Knowing When to Walk Away
While I thought that only a Kentucky senator would object to his own legislation, Chapter 11 debtors in the Eighth Circuit must object to their own plan to have person-aggrieved standing for an appeal. In O&S Trucking, Inc. v. Mercedes Benz Financial Services USA (In re O&S Trucking, Inc.), the court affirmed the BAP's dismissal of the appeal for lack of jurisdiction based on standing. Early in the case, the debtor and creditor entered into an agreed adequate protection order. On the debtor's motion under Â§ 506, the bankruptcy court determined the value of the secured claim. In addition to setting the value of the equipment, it included the value of post-petition income from the use of the equipment. The debtor appealed the "secured-status order" which was dismissed for lack of finality.
While the first appeal was pending, the debtor proposed a plan using the court-determined valuation but included language that the amount was "subject to adjustment" if the pending (or subsequent) appeal were successful. The debtor had surrendered all equipment so only the post-petition income portion of the creditor's secured claim remained. The bankruptcy court confirmed the plan and the debtor appealed. While the Bankruptcy Code lacks a standard for appellate standing, the Eighth Circuit applies a "person aggrieved" standard. This heightened standard requires a debtor to show that the challenged order directly and adversely affects its pecuniary interests. To appeal from a favorable plan-confirmation judgment, the debtor must follow a specific procedure to overcome the policy favoring finality. In O&S Trucking, the debtor included the alleged erroneous interlocutory decision on valuation as a term of the plan. An objection, however, is necessary to highlight the offending provision and become an aggrieved party. Without objection, the debtor who proposes a plan term is presumed to accept that term. The "subject to adjustment" clause did not provide notice that the debtor intended to appeal its proposed plan, just that if its pending appeal of the interlocutory order succeeded, the amount of the secured claim would be adjusted. By not following the proper procedure, the Eighth Circuit would not permit an appeal.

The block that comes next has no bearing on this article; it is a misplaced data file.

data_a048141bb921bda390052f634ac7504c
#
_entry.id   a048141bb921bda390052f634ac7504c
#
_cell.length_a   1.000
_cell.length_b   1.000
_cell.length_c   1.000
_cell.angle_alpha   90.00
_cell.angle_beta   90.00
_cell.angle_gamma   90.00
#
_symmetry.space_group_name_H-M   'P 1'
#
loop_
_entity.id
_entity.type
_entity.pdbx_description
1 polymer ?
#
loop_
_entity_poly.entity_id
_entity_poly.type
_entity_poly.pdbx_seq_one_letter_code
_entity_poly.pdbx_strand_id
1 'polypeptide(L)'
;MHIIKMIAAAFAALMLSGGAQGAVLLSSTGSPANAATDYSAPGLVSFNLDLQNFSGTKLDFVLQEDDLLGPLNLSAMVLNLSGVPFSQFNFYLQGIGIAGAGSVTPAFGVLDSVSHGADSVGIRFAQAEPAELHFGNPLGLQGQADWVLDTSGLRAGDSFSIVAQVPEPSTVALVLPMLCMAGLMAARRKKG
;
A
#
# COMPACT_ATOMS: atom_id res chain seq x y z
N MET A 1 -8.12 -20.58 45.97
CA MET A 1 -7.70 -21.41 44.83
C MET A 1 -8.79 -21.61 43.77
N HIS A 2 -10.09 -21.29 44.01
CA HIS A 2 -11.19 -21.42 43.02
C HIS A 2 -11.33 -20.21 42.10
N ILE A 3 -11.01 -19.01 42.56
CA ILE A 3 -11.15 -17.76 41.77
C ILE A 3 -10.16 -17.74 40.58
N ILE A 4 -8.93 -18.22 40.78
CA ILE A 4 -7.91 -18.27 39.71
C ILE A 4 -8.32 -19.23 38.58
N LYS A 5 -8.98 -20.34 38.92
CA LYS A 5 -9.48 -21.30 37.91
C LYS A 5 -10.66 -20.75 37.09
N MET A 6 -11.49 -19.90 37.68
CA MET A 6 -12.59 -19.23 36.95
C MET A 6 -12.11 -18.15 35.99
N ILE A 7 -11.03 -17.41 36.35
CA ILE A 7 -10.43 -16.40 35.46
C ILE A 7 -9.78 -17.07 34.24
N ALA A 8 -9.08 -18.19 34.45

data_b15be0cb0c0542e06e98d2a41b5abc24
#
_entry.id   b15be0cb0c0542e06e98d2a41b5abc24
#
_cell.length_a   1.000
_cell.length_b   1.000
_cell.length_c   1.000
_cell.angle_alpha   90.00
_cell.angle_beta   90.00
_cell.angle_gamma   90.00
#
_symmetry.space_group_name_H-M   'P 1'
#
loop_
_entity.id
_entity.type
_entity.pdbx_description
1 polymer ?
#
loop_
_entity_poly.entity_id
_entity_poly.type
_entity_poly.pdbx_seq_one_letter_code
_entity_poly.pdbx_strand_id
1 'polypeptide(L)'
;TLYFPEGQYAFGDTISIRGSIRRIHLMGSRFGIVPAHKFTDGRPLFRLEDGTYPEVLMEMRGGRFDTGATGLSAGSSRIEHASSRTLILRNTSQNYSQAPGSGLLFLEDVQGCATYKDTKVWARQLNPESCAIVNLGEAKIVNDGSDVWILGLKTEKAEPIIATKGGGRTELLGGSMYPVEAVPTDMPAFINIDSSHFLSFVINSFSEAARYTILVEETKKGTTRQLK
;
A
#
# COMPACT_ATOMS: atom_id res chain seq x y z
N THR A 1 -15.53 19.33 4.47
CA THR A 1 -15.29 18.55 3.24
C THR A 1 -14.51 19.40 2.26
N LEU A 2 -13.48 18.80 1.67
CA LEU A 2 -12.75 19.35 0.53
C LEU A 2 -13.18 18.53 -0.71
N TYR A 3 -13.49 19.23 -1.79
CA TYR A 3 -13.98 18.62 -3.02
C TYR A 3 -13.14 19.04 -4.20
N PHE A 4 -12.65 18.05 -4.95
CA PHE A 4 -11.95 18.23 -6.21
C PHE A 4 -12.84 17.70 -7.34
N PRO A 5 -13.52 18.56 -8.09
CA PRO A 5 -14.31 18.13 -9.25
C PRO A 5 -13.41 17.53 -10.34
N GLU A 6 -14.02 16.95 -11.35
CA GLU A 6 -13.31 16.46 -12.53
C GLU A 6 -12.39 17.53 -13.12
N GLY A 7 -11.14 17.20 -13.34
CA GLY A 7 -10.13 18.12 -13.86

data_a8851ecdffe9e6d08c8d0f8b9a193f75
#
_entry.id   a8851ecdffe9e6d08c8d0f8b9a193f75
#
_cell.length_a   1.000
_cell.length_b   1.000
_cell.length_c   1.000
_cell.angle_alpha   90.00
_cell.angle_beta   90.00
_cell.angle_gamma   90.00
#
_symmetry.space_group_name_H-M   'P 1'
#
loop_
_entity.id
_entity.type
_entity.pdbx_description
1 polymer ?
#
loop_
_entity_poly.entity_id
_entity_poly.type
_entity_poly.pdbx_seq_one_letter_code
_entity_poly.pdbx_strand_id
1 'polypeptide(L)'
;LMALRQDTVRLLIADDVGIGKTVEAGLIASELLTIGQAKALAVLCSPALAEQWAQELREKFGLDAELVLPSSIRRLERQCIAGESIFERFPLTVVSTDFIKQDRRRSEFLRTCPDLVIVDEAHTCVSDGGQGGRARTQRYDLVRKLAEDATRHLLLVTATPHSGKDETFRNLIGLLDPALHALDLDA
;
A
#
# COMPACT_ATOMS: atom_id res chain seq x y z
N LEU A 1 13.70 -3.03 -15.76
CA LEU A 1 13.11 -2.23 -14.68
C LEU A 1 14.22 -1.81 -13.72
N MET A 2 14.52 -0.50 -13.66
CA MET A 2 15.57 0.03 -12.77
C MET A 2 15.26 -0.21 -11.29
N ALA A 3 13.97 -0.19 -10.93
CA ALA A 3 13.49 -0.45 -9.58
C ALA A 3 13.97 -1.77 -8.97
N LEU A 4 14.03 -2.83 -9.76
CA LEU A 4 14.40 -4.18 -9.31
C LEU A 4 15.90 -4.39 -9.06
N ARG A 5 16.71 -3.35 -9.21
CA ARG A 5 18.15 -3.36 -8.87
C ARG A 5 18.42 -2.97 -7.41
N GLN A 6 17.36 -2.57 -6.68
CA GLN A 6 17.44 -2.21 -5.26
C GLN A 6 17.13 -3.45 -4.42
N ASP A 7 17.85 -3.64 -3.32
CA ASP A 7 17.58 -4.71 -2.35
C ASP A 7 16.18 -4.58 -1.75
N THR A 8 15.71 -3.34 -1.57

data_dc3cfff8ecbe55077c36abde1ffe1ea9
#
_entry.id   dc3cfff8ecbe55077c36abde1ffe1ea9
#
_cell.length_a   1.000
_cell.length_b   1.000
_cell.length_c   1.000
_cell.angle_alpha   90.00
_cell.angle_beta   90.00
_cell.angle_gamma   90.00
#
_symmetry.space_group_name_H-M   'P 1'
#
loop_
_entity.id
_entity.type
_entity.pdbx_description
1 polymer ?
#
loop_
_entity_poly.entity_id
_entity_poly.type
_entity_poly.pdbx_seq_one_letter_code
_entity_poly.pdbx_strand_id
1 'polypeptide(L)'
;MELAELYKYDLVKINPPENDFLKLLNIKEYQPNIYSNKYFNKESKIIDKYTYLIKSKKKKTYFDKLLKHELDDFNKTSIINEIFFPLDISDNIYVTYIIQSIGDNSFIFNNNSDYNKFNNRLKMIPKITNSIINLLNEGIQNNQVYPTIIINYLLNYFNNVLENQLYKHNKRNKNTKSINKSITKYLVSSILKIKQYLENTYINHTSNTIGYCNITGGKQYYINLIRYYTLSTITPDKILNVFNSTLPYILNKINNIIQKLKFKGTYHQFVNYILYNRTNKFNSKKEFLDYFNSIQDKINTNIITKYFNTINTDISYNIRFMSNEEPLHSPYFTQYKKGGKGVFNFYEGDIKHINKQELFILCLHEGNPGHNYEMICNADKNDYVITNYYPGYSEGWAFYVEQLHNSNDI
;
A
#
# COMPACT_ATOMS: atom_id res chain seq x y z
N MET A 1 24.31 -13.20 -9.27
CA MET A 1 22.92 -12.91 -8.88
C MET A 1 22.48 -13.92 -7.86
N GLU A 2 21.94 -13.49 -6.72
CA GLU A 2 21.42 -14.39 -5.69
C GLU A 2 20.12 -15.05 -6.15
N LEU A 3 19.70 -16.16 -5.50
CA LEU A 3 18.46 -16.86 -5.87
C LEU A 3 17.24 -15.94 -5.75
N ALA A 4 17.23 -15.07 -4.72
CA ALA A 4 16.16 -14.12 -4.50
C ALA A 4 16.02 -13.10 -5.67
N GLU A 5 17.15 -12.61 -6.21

This decision highlights the importance of making your record to preserve the issue for appeal. With the multitude of interlocutory orders which are entered during a Chapter 11 bankruptcy, it is important to keep track. Bankruptcy appellate panelsâwithout promptingâexamine their jurisdiction. This often leads to swift justice but not necessarily justice on the merits. At least person-aggrieved standing just requires objecting to yourself, as opposed to knowing that you must be abecedarian in your approach. And for that piece of jargon, we can thank the BAP's opinion.